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Junior Works as a Professional Makeup Artist in KC

Turning around to grab eye shadow, junior Claudia Griggs second guesses herself as she pictures her makeup design at her first photo shoot. Will the photographer like my idea? Did I interpret his vague directions the right way? Her nerves build up as she hears all the professionals talk about the best and worst photographers and makeup artists around the area.

Those nerves all go away as she hears the model and photographer talk about how well she is doing.

“It was just a little self confidence booster since it was my first time,” says Griggs, looking back at her first makeup experience in a professional setting.

At five years old, Griggs received a special Christmas present from her grandmother Mimi. Mimi gave her granddaughter a book, filled with makeup tips and designs ranging from everyday looks to eccentric styles, called “Making Faces” by Kevyn Aucoin. Written inside was, “To my little artist. Love, Mimi.”

The book Griggs got on Christmas was what first sparked her interest in makeup. From her first attempts at replicating looks from “Making Faces” to professional photo shoots, she has quickly improved her skills as a makeup artist without any professional training.

By fourth grade Griggs started wearing makeup to school, copying the designs she saw in “Making Faces.” In sixth grade, Griggs reached her eyeliner-wearing stage. She remembers getting in trouble at St. Agnes, where she attended Catholic school, for having makeup on. She didn’t let their disapproval get in the way of her love of makeup and continued wearing it to school.

Griggs grew out of her cake-face, eyeliner-wearing phase and became more serious about makeup in high school. The summer before sophomore year, she began to watch YouTube tutorials and experiment with different colors and looks. A lot of her knowledge about makeup has come from jazziebabycakes and xsparkage, two of her favorite YouTube channels.

After doing almost every makeup tutorial on YouTube, Griggs was interested in creating more original designs. She liked the idea of using a variety of colors, so she got a 94 pack of Crayola Crayons. Each day she would pick three random colors to base her makeup design off of.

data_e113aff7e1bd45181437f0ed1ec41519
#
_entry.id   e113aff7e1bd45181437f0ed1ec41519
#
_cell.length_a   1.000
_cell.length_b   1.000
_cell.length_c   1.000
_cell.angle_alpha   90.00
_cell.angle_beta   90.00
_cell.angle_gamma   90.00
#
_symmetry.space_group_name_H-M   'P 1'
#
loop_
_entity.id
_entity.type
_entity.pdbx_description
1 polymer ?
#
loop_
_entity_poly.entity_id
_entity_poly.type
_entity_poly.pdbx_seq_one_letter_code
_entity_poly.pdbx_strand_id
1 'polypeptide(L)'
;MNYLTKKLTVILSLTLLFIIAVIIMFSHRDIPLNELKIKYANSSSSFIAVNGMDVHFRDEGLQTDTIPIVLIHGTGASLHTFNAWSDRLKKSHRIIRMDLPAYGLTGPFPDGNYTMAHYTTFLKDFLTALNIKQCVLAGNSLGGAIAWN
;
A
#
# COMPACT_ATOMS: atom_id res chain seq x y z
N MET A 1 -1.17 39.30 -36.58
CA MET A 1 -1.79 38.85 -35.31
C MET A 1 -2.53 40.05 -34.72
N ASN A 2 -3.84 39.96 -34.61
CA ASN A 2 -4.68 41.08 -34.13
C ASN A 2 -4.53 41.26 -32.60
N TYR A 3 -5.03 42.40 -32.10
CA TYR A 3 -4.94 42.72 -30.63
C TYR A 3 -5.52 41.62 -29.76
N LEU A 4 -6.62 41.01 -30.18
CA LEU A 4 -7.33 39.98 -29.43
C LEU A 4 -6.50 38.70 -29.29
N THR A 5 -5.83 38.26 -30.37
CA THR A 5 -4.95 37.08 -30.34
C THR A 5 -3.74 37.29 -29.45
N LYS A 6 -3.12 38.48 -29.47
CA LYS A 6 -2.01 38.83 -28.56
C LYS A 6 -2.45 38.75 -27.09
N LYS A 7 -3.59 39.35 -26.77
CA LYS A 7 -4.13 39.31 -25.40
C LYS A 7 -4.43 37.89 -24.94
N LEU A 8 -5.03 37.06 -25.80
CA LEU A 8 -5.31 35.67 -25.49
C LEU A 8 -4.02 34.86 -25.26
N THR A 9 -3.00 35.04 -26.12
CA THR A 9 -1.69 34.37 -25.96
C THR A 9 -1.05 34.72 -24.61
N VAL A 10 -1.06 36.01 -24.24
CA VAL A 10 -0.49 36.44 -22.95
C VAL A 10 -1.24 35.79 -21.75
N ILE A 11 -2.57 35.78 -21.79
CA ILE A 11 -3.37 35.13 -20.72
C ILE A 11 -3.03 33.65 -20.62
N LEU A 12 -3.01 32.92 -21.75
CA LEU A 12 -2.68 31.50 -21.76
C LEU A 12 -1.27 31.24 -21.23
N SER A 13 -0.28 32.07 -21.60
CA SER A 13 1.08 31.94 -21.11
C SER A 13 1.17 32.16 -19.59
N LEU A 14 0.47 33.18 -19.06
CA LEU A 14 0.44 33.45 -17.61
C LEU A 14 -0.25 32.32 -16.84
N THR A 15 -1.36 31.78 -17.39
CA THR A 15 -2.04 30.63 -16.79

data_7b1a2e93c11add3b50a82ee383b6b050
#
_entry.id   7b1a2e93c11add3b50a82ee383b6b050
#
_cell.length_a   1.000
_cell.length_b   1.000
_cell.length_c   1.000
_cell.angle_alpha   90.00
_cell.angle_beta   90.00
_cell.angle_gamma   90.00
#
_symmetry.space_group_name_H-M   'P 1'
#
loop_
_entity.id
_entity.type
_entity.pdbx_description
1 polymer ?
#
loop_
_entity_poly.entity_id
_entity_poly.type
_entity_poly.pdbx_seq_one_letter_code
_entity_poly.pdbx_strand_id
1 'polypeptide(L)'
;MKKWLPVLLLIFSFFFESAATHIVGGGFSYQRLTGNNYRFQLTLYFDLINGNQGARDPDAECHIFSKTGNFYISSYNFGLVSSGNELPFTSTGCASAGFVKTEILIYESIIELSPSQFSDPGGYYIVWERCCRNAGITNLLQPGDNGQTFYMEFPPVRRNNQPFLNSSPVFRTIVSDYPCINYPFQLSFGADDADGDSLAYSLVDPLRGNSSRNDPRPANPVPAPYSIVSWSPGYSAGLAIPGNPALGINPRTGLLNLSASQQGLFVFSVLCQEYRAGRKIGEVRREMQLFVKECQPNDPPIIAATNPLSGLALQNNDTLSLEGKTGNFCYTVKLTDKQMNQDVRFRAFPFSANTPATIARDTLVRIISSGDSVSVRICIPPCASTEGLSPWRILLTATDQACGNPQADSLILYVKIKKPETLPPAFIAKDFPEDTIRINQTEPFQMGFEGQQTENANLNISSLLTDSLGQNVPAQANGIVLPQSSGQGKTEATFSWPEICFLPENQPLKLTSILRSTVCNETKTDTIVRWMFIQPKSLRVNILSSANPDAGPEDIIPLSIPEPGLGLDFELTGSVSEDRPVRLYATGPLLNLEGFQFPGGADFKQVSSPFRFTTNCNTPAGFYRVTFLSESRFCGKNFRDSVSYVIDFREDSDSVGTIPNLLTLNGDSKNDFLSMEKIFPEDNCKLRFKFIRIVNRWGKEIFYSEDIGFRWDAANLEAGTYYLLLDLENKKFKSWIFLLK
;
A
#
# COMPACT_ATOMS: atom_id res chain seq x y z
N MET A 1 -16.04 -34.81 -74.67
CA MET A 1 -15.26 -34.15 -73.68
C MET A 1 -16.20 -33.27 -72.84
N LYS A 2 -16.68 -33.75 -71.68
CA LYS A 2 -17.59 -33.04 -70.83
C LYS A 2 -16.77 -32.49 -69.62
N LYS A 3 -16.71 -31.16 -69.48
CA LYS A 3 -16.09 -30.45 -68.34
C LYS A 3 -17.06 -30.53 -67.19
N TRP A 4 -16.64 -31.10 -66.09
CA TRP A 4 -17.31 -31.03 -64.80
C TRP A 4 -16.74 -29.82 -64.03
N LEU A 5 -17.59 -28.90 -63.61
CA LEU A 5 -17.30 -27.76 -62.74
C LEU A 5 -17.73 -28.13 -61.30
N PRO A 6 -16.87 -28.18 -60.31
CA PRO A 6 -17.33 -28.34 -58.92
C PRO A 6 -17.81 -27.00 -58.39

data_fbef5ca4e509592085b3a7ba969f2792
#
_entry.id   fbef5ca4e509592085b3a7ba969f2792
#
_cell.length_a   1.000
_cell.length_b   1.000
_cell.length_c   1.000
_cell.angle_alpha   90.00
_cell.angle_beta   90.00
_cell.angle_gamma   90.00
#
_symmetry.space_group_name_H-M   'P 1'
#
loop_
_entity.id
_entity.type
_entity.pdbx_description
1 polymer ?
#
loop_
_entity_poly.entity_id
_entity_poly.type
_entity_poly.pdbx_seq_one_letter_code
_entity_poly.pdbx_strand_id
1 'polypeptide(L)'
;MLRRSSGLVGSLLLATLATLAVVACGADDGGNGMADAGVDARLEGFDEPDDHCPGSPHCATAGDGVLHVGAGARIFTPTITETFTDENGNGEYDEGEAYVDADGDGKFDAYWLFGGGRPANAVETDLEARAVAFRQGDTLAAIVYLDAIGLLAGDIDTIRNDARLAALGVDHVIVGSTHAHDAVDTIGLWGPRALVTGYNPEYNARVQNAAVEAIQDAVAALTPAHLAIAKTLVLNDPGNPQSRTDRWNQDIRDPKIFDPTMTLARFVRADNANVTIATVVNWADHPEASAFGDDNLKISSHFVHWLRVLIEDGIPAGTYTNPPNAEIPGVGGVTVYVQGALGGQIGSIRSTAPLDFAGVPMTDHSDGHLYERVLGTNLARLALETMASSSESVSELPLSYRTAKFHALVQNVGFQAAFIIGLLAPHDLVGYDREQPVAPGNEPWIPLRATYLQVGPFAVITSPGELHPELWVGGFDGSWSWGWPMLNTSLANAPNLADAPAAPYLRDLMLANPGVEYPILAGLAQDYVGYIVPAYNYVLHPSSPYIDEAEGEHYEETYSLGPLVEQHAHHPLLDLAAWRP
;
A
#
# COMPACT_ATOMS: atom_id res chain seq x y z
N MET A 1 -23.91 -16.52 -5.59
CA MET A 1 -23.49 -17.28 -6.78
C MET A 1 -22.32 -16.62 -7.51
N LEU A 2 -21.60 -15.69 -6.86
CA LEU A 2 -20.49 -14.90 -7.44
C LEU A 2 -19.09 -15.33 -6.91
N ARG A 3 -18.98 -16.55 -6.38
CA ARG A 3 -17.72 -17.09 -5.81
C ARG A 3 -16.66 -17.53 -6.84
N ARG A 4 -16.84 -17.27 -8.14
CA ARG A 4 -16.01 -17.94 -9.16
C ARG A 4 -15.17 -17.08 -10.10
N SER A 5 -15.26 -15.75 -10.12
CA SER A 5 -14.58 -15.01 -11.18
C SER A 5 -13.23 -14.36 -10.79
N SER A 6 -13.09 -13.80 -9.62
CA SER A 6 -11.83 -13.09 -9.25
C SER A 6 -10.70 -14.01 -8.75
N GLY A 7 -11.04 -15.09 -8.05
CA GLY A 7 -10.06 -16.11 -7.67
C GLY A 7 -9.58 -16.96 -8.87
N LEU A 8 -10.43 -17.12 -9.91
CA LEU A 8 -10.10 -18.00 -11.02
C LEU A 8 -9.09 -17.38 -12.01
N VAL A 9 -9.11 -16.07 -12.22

Griggs got her first job at a photo shoot last February.

For the shoot, she was told to do three different designs. The first enhanced the model’s features, the second was a smoky eye and the third, her favorite, was the artist’s choice. The photographers gave very little guidance to what they were looking for, and although they weren’t specific, they were very picky.

According to Griggs, there is a significant difference between the levels of pressure involved in doing makeup on friends or herself and in a professional photo shoot. At photo shoots, makeup artists have to step up their game a notch. Those who might normally take risks on a makeup design might avoid doing so, but Griggs didn’t let the pressure affect her style.

“You can’t have any screw ups during a photo shoot because if you’re not perfect they won’t call you back,” said Griggs. “That’s why a lot of people play it safe, but I like to step out of the box. I think it’s more fun to go ahead and just play the wild card, and I’ve never gotten criticized for it.”

Being at her first shoot and having little experience caused some nerves for Griggs, but as uncertain as she was, she did her job well. The combination of her age and natural talent impressed the professionals at the shoot, and she ended the day with business cards from other photographers in the Kansas City area, which have led to more job opportunities at photo shoots.

To stay on her game for photo shoots, Griggs practices as much as possible. For the most part, Griggs practices makeup on herself, but she prefers working on other people. Every person has a different face structure. A different eye shape. A different eye lid. The shape of some one’s face can completely change a look, and it is important to learn how to work with as many different faces.

“It is kind of crazy how many rules there are when it comes to doing makeup,” Griggs explained. “I prefer doing it on other people just because it’s more fun. It’s a whole different territory.”

Griggs is hoping to get involved with helping out with makeup for the East theater department, along with continuing to do photo shoots in the future. Although she feels makeup won’t uphold a successful career, she is planning to carry on her hobby in any free time.

“I really see makeup as something fun for the side, or even just doing someone’s makeup for their wedding or something,” Griggs said.

To Griggs, makeup isn’t just an element of fashion. To Griggs, makeup is an art form.

“People underrate makeup,” Griggs said. “They don’t realize what goes into it. I see a face as an open canvas. You can make a person into anything you want them to be. You can turn a person into a zombie. You can turn a women into a man. You can make someone black if they’re white. It really is almost like magic.”

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Leah Pack

My name is Leah Pack and I am the A&E Section Editor this year. I have been a member of the Harbinger staff since sophomore year and participate in other school activities such as Student Council and SHARE. Read Full »

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